A Departure From the Expected
From our very first Hogwarts feast, the most intriguing character in the Potterverse has been Severus Snape. Draco Malfoy gave him a slight run for his money in Half-Blood Prince and set us to speculating whether he will turn to the Order for protection as Dumbledore offered or become fully entrenched in the ranks of the Death Eaters. But ever since Harry received the glare and the scar-pang (actually from Quirrelmort, of course) inSorcerer’s Stone, we have mistrusted Snape… and not without cause. As each book passes, we learn another little snippet of information about him: the back-story is revealed slowly and each new part seems to throw another, more contrasting, light on Snape.
The debate over whether or not Snape is really good or evil is the second-most hotly debated subject since the publication of HBP- eclipsed only by the mysterious R.A.B. I’m sure I am not alone in saying that the most shocking part of Book Six was not the death of Dumbledore – JKR herself said, in her interview with Emerson and Melissa, “…the hero must go on alone… it’s a question of when and how” – but rather the fact that Snape did it. We’ve been handed evidence from the moment Snape was introduced that he was evil, and yet each time Dumbledore has managed to explain it away. This time, obviously, he cannot do that.
In this, as in so many ways, HBP stepped out of the pattern of the rest of the Potterseries. It was a departure. As though to say goodbye, scenes from earlier books were poignantly re-visited, although altered somewhat, at the start of the novel. The trip – with Hagrid – to Diagon Alley was like a post-apocalyptic revisitation of SS: who else thought of Harry and Draco’s first ever meeting, when they met again in Madam Malkin’s? When Snape collects a tardy Harry and brings him into the feast, we are reminded of the same thing – this time darker, and with Harry all alone – in Chamber of Secrets. The threat of Voldemort hangs over the book, but he is never physically present – just as in Prisoner of Azkaban – the only two books without some sort of physical incarnation of Voldemort. Important plot points are revealed in the pensieve, as in Goblet of Fire – but this time with permission. And, once more, the eerie cross-over between the magic and Muggle worlds, as a full-grown wizard appears in Privet Drive to collect Harry and take him away.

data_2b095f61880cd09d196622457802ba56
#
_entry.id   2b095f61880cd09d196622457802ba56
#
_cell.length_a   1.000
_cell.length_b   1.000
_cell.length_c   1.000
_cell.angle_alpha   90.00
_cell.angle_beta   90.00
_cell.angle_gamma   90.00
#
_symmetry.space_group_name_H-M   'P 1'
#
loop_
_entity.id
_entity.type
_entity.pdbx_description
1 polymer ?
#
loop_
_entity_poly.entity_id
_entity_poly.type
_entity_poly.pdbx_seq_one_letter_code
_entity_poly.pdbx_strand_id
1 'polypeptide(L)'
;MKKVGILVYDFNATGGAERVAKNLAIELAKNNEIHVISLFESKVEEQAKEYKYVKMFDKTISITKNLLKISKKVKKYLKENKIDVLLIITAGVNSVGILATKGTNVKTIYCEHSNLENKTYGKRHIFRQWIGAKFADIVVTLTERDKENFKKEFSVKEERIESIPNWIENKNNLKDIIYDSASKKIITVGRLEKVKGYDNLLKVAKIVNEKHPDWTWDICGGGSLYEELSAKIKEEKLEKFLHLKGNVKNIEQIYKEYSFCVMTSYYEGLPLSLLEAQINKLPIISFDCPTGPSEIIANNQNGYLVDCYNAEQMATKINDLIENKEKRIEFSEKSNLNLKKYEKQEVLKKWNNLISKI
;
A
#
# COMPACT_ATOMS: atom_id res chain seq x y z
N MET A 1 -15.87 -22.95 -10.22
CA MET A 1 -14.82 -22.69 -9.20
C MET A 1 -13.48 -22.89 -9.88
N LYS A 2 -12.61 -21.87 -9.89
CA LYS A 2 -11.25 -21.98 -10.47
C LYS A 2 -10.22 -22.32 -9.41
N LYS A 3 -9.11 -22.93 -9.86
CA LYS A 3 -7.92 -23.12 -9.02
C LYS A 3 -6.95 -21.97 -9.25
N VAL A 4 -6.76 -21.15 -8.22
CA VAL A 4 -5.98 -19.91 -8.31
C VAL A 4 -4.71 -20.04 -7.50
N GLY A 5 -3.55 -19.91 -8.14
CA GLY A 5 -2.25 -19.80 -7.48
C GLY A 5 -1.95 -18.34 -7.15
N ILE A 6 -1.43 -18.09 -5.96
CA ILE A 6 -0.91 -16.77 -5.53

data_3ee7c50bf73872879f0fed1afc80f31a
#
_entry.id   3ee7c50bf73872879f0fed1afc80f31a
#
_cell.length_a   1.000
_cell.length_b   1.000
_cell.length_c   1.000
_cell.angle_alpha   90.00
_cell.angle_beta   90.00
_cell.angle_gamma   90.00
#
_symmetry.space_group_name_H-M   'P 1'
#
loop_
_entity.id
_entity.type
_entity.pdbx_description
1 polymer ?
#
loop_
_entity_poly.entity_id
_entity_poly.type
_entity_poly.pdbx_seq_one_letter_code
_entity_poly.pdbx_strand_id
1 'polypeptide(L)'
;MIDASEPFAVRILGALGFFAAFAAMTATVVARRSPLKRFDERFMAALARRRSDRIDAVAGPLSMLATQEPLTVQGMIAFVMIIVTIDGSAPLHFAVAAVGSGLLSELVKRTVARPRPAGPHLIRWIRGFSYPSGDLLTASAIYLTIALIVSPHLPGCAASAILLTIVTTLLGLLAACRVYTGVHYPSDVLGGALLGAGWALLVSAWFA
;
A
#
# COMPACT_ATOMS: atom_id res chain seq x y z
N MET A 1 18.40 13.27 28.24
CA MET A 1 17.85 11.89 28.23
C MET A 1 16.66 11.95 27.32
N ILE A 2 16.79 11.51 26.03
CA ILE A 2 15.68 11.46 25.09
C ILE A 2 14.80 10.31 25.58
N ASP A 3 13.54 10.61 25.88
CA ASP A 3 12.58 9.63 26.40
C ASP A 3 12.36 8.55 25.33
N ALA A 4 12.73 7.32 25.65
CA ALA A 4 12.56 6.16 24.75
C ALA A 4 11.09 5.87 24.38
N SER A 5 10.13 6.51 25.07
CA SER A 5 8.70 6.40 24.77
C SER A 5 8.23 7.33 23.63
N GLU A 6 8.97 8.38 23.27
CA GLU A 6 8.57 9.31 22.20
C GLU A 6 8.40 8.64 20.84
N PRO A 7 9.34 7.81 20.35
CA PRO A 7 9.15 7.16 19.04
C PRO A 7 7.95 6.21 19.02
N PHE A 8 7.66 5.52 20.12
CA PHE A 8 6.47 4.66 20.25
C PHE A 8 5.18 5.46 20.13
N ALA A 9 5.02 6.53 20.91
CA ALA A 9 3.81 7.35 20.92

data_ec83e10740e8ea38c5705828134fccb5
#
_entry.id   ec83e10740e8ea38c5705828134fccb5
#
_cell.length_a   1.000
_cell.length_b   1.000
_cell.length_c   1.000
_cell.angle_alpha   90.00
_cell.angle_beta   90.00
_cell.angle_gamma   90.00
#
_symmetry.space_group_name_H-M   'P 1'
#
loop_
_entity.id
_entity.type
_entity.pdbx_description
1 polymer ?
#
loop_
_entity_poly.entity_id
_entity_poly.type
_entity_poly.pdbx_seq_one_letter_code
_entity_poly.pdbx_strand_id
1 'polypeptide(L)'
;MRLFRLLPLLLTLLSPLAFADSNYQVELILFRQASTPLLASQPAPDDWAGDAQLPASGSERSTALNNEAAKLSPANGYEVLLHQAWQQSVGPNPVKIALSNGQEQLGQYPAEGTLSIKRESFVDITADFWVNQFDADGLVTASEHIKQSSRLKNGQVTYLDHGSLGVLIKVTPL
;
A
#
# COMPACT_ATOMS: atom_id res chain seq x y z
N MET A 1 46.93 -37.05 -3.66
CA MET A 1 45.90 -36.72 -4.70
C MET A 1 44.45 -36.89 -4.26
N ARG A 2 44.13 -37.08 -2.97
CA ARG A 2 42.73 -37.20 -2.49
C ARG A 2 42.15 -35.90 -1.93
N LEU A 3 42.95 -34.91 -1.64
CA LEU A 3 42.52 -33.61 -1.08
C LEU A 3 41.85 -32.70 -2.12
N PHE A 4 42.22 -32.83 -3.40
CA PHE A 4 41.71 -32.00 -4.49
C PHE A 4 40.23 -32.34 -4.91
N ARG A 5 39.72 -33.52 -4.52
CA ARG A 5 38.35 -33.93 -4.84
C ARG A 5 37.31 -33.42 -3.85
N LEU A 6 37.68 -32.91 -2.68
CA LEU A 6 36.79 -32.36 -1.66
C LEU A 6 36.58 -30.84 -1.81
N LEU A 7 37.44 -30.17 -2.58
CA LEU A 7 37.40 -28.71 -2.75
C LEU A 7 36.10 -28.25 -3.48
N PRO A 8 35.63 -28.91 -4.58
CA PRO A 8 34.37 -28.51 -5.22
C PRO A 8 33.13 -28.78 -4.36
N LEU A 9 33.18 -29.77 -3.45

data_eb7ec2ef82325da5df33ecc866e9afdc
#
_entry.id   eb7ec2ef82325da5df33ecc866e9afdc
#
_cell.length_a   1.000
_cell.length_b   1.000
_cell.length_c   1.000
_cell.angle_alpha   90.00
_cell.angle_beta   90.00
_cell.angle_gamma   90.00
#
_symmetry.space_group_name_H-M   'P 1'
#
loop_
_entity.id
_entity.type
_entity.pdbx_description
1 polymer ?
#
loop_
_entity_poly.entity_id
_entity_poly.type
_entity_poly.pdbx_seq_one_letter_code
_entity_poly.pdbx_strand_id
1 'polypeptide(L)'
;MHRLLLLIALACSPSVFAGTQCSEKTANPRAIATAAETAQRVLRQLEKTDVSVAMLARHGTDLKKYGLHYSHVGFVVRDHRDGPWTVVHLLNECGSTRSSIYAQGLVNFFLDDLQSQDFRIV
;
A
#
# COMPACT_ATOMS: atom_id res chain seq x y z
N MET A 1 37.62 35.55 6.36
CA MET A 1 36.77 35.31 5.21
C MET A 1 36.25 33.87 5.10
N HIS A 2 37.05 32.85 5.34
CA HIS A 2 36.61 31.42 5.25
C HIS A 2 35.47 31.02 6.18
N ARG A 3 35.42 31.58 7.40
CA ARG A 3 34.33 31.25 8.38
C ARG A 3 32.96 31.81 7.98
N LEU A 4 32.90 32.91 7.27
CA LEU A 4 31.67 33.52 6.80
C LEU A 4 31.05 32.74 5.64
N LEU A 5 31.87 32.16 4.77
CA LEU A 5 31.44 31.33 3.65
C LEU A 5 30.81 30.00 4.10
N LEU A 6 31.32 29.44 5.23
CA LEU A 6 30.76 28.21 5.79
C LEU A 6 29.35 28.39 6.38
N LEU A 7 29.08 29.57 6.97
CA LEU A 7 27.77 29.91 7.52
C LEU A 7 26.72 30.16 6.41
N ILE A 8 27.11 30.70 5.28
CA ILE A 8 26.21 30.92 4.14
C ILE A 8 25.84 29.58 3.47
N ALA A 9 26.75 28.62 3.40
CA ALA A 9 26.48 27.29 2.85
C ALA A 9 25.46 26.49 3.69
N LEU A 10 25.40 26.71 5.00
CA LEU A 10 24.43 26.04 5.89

Each of the first five books follows the same formula – Dursleys, Weasleys, Hogwarts, Adventures, Dénouement with Dumbledore and Dursleys Again.
In HBP we depart from that rhythm, in a way that is subtly jarring for the reader, who has become used to it. I do not mean to suggest a lack of imagination on JKR’s part when I refer to a formula – remember that (among a million other writers) Shakespeare always used the same format for his plays. I simply point out that we have been allowed to assume that this pattern would continue through all seven books. In the first five books, Dumbledore has explained – to Harry and the reader – why things have happened the way they have and, incidentally, explained away Snape’s often harsh and inexplicable actions.